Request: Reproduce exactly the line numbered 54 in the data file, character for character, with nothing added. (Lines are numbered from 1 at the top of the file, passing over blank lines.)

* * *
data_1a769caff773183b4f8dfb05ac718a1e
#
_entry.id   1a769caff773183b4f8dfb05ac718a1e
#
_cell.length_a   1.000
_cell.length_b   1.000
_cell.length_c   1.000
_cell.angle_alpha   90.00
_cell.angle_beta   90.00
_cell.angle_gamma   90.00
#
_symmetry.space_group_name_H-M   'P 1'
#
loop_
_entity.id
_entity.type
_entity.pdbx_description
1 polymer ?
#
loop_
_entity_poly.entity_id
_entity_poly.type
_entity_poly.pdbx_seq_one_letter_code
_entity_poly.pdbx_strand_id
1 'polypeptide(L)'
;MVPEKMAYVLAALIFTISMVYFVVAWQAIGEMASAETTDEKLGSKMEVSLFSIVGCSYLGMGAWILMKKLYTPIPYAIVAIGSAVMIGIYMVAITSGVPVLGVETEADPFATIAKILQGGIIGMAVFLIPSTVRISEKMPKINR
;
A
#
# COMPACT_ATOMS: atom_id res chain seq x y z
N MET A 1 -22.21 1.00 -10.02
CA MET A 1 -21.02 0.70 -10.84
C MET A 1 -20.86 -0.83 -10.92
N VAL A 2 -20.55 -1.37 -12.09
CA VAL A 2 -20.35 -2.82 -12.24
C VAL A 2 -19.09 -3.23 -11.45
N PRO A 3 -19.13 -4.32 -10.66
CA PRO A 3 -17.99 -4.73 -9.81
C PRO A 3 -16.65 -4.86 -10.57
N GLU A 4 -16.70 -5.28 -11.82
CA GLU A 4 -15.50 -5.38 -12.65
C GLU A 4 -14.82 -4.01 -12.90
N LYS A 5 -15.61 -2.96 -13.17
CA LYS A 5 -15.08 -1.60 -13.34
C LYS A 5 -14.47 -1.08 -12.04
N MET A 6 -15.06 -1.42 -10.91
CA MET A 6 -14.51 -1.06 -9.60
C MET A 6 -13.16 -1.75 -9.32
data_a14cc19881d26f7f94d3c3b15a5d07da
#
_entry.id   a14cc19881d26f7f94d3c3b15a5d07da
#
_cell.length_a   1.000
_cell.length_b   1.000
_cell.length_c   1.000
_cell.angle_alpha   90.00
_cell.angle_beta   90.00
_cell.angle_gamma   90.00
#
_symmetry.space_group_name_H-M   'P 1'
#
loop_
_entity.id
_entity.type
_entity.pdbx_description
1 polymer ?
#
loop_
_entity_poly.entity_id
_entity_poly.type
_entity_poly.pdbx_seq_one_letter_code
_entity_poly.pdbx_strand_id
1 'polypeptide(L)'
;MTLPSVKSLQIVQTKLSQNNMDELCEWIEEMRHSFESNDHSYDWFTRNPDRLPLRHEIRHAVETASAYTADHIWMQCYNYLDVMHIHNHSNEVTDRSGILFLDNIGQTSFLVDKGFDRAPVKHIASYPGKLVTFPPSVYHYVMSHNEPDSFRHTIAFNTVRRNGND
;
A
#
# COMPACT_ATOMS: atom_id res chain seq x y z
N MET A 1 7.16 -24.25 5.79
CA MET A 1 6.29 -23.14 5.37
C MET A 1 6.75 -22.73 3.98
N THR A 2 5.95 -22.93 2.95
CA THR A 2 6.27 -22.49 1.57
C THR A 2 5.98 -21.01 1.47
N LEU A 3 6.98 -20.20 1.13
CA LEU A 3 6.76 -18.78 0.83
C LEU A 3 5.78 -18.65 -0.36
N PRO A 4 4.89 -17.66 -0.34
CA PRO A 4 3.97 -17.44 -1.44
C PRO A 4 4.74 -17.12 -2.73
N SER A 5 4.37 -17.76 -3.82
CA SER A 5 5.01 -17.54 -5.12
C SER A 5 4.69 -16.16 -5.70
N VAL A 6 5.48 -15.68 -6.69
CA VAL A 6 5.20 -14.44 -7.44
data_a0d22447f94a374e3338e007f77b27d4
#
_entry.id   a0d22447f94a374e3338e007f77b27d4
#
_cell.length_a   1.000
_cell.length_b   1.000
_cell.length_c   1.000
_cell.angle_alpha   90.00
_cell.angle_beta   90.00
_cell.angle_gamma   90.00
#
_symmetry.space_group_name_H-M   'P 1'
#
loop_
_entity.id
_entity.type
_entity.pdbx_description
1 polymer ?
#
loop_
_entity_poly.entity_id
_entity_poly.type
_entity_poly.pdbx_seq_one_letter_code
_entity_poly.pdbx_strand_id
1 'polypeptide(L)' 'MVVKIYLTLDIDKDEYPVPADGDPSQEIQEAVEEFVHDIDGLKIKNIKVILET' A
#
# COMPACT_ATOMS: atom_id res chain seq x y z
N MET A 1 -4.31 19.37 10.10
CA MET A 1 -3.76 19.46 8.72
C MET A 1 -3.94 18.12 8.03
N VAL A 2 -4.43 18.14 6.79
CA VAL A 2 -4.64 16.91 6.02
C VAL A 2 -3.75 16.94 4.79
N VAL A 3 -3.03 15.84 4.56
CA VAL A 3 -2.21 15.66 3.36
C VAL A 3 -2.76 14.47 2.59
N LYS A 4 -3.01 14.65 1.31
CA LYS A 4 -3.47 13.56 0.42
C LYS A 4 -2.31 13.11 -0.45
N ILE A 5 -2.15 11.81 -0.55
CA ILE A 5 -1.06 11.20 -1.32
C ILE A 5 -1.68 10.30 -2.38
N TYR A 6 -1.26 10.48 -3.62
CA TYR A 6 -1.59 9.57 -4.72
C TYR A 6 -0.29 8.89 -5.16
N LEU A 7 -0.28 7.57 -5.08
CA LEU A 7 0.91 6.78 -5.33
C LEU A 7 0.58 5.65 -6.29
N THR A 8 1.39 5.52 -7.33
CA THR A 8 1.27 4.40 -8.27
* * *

_cell.length_b   1.000